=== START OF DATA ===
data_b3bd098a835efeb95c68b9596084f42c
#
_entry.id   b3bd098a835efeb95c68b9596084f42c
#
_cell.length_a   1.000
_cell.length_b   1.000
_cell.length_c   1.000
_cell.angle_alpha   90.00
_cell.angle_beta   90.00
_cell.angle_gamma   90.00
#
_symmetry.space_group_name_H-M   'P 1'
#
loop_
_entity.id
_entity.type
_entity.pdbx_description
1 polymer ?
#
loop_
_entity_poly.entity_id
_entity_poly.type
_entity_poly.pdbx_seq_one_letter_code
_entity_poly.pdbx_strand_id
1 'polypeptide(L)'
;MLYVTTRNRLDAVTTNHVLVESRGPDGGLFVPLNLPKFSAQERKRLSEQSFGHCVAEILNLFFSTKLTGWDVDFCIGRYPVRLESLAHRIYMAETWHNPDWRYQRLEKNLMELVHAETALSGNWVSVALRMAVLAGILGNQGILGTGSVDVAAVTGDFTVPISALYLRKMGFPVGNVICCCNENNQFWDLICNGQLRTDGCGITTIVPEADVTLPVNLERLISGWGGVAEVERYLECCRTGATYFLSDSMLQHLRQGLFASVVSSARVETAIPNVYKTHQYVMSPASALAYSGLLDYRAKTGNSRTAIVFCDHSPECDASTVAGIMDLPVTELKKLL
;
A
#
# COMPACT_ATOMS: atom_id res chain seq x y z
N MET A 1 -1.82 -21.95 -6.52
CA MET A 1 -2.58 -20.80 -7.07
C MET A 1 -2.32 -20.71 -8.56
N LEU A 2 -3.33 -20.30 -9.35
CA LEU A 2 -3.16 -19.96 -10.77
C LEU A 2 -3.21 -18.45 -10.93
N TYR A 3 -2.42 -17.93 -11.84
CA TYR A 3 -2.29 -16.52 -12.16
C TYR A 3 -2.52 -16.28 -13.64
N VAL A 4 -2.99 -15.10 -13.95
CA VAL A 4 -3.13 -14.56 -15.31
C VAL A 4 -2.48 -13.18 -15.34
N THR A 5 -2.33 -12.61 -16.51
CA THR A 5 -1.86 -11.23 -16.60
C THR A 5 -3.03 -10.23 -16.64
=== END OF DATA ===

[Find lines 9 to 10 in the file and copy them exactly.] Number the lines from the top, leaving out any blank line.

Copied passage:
_cell.angle_beta   90.00
_cell.angle_gamma   90.00